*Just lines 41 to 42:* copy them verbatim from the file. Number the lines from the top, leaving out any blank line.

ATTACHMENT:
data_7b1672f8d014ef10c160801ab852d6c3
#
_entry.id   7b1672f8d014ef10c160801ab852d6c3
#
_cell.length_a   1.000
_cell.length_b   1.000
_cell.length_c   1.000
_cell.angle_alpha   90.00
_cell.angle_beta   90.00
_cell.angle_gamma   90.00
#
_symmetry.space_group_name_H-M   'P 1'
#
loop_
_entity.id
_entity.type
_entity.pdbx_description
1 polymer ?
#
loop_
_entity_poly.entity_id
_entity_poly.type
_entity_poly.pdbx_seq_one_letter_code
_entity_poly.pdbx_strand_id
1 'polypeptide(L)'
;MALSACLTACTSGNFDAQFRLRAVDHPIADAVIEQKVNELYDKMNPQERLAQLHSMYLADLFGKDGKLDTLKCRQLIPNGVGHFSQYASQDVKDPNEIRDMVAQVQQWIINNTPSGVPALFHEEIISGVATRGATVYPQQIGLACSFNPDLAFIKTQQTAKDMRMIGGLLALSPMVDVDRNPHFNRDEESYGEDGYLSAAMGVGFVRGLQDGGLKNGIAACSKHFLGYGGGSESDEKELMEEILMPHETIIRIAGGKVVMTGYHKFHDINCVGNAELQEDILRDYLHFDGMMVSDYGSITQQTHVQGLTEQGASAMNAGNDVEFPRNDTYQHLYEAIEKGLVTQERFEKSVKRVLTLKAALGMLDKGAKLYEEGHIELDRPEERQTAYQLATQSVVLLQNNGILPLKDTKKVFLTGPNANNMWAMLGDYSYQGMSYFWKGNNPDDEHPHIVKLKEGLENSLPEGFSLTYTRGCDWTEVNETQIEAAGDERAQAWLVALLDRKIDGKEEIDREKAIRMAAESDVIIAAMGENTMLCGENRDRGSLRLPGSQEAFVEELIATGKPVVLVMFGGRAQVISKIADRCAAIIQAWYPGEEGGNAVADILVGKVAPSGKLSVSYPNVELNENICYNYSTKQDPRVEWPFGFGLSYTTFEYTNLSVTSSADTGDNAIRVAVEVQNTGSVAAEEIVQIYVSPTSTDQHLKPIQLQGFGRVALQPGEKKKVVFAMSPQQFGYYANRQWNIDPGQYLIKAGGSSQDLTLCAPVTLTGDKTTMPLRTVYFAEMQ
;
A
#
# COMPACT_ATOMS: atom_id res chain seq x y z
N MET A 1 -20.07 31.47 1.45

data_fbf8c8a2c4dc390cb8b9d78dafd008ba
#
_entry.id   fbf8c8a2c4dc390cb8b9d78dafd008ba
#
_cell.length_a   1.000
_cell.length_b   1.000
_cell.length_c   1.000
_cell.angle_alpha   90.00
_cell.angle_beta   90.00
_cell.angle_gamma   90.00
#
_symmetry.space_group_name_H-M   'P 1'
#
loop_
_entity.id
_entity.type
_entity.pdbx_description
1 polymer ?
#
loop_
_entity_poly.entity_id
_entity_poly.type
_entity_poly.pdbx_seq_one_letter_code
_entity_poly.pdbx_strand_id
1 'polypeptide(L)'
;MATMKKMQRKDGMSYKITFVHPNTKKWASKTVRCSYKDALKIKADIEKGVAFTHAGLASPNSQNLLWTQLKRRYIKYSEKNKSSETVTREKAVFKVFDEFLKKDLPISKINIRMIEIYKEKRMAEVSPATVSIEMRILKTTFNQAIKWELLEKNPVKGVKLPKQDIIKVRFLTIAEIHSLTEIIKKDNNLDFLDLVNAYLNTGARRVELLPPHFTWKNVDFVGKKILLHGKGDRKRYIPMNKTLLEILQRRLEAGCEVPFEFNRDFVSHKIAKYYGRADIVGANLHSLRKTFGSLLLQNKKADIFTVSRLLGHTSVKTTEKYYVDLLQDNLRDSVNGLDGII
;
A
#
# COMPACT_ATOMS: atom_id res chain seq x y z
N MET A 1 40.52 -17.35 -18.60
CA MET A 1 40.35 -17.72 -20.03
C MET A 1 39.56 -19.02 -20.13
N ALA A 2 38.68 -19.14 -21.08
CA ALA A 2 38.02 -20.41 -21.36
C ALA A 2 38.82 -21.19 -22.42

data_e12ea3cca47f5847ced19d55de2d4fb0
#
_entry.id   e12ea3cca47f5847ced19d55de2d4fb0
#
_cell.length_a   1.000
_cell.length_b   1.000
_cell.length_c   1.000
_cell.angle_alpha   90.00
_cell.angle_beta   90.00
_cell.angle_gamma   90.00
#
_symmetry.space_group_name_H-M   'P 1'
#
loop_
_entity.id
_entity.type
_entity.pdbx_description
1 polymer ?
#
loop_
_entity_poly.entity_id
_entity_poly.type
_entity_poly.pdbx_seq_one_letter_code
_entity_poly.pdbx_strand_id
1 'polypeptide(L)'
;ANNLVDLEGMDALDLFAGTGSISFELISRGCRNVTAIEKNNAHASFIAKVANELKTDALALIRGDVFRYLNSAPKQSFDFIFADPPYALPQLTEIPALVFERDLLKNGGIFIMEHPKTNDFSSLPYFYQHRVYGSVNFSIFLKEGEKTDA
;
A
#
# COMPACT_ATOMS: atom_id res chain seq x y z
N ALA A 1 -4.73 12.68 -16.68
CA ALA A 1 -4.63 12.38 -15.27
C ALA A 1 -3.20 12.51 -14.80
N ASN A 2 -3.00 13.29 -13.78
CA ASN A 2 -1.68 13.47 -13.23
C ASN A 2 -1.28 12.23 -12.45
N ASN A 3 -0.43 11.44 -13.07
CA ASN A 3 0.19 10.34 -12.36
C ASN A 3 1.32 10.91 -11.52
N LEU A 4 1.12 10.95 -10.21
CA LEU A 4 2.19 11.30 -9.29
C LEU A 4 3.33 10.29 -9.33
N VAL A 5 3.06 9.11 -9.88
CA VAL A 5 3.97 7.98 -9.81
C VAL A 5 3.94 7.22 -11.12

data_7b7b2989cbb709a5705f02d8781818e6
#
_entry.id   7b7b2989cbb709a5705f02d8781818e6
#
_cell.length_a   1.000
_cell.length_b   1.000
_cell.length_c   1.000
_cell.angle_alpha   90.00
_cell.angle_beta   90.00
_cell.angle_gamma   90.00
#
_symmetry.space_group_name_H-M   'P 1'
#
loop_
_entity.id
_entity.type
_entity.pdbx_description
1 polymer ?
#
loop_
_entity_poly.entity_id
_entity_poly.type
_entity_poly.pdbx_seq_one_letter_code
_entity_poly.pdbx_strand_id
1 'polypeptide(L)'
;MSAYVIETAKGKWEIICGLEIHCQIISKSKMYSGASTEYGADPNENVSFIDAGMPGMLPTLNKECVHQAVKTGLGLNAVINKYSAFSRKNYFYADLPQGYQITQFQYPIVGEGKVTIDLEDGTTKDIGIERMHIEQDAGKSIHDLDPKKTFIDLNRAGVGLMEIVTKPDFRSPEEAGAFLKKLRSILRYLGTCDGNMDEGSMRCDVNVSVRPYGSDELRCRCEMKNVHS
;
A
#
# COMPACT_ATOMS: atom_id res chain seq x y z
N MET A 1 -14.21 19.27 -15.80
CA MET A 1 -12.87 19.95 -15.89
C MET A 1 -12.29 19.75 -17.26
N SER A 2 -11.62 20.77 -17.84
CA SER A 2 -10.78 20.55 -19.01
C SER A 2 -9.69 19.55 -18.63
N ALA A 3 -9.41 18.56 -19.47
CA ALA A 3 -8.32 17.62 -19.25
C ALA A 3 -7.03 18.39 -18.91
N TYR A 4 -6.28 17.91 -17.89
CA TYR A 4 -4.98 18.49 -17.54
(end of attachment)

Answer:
_cell.angle_gamma   90.00
#